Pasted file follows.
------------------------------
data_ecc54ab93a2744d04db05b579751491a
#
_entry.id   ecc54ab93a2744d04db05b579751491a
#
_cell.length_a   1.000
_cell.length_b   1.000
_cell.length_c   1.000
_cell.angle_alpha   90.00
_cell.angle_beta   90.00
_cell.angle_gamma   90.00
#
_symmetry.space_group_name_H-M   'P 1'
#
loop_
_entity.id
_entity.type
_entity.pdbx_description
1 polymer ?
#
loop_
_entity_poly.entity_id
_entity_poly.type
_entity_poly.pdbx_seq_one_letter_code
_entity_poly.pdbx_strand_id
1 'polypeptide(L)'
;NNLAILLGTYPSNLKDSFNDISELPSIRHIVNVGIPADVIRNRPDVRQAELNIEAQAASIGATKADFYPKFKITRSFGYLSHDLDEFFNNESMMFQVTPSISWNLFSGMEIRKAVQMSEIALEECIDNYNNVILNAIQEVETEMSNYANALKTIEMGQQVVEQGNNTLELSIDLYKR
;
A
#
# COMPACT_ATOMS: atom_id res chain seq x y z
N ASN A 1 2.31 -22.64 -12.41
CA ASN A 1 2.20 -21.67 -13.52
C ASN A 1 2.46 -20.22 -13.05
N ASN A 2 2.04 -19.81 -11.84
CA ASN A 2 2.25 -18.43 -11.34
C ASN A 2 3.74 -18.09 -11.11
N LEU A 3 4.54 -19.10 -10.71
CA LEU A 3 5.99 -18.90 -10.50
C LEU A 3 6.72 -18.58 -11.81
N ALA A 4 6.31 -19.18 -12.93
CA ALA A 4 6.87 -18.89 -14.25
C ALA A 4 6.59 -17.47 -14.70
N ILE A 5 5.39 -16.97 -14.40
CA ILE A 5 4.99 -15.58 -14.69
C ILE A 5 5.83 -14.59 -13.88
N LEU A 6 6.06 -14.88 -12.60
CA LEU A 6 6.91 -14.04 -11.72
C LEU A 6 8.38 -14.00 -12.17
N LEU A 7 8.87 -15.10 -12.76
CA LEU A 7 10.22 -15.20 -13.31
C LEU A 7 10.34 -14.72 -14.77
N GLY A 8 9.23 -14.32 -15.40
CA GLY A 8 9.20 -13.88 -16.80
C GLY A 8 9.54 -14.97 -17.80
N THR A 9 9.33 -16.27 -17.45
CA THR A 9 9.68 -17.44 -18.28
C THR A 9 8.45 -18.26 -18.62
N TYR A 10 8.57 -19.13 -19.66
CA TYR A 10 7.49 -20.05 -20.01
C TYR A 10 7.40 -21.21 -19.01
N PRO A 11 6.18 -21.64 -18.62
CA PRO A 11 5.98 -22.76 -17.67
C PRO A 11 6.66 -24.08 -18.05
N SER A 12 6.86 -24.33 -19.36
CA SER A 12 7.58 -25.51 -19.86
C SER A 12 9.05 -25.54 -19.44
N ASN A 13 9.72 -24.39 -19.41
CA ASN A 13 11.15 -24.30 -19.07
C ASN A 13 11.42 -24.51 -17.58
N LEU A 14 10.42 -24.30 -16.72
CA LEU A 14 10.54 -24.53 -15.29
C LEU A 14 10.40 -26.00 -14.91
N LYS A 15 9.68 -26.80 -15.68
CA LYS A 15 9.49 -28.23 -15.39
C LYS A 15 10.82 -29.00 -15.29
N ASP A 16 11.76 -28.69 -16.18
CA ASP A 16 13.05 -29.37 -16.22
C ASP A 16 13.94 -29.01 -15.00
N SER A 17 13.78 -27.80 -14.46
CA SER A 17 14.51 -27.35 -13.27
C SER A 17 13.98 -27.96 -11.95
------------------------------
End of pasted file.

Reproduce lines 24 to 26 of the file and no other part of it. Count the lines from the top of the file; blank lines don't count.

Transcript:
_entity_poly.pdbx_strand_id
1 'polypeptide(L)'
;NNLAILLGTYPSNLKDSFNDISELPSIRHIVNVGIPADVIRNRPDVRQAELNIEAQAASIGATKADFYPKFKITRSFGYLSHDLDEFFNNESMMFQVTPSISWNLFSGMEIRKAVQMSEIALEECIDNYNNVILNAIQEVETEMSNYANALKTIEMGQQVVEQGNNTLELSIDLYKR